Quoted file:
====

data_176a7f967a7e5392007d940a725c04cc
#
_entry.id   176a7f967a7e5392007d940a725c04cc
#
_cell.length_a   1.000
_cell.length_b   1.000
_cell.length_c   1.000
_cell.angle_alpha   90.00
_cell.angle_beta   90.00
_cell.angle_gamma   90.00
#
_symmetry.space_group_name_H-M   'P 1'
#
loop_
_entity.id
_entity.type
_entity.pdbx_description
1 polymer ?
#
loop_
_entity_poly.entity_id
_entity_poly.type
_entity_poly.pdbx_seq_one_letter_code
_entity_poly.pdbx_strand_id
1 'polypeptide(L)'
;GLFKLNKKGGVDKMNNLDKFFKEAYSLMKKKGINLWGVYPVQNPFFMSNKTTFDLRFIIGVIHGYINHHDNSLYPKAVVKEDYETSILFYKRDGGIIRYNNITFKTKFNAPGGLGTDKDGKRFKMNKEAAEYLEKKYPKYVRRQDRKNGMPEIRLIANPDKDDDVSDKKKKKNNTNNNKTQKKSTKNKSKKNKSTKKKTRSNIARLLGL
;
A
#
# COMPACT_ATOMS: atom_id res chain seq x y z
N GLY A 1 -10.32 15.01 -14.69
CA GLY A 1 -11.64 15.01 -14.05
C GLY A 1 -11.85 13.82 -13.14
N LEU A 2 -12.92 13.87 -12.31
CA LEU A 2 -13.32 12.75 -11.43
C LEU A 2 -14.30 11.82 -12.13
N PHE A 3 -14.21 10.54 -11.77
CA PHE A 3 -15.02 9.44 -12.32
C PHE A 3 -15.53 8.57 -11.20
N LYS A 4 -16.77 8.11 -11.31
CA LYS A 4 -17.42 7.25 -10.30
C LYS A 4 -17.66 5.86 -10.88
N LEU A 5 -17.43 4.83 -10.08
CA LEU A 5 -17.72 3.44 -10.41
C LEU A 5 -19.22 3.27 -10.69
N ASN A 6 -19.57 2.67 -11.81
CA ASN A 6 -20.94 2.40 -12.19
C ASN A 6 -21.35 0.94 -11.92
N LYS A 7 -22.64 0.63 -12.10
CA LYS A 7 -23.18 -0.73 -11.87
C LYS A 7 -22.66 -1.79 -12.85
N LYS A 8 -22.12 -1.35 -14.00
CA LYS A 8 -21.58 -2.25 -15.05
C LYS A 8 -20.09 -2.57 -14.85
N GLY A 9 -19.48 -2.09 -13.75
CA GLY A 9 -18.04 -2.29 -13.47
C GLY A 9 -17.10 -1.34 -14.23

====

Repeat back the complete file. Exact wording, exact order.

data_176a7f967a7e5392007d940a725c04cc
#
_entry.id   176a7f967a7e5392007d940a725c04cc
#
_cell.length_a   1.000
_cell.length_b   1.000
_cell.length_c   1.000
_cell.angle_alpha   90.00
_cell.angle_beta   90.00
_cell.angle_gamma   90.00
#
_symmetry.space_group_name_H-M   'P 1'
#
loop_
_entity.id
_entity.type
_entity.pdbx_description
1 polymer ?
#
loop_
_entity_poly.entity_id
_entity_poly.type
_entity_poly.pdbx_seq_one_letter_code
_entity_poly.pdbx_strand_id
1 'polypeptide(L)'
;GLFKLNKKGGVDKMNNLDKFFKEAYSLMKKKGINLWGVYPVQNPFFMSNKTTFDLRFIIGVIHGYINHHDNSLYPKAVVKEDYETSILFYKRDGGIIRYNNITFKTKFNAPGGLGTDKDGKRFKMNKEAAEYLEKKYPKYVRRQDRKNGMPEIRLIANPDKDDDVSDKKKKKNNTNNNKTQKKSTKNKSKKNKSTKKKTRSNIARLLGL
;
A
#
# COMPACT_ATOMS: atom_id res chain seq x y z
N GLY A 1 -10.32 15.01 -14.69
CA GLY A 1 -11.64 15.01 -14.05
C GLY A 1 -11.85 13.82 -13.14
N LEU A 2 -12.92 13.87 -12.31
CA LEU A 2 -13.32 12.75 -11.43
C LEU A 2 -14.30 11.82 -12.13
N PHE A 3 -14.21 10.54 -11.77
CA PHE A 3 -15.02 9.44 -12.32
C PHE A 3 -15.53 8.57 -11.20
N LYS A 4 -16.77 8.11 -11.31
CA LYS A 4 -17.42 7.25 -10.30
C LYS A 4 -17.66 5.86 -10.88
N LEU A 5 -17.43 4.83 -10.08
CA LEU A 5 -17.72 3.44 -10.41
C LEU A 5 -19.22 3.27 -10.69
N ASN A 6 -19.57 2.67 -11.81
CA ASN A 6 -20.94 2.40 -12.19
C ASN A 6 -21.35 0.94 -11.92
N LYS A 7 -22.64 0.63 -12.10
CA LYS A 7 -23.18 -0.73 -11.87
C LYS A 7 -22.66 -1.79 -12.85
N LYS A 8 -22.12 -1.35 -14.00
CA LYS A 8 -21.58 -2.25 -15.05
C LYS A 8 -20.09 -2.57 -14.85
N GLY A 9 -19.48 -2.09 -13.75
CA GLY A 9 -18.04 -2.29 -13.47
C GLY A 9 -17.10 -1.34 -14.23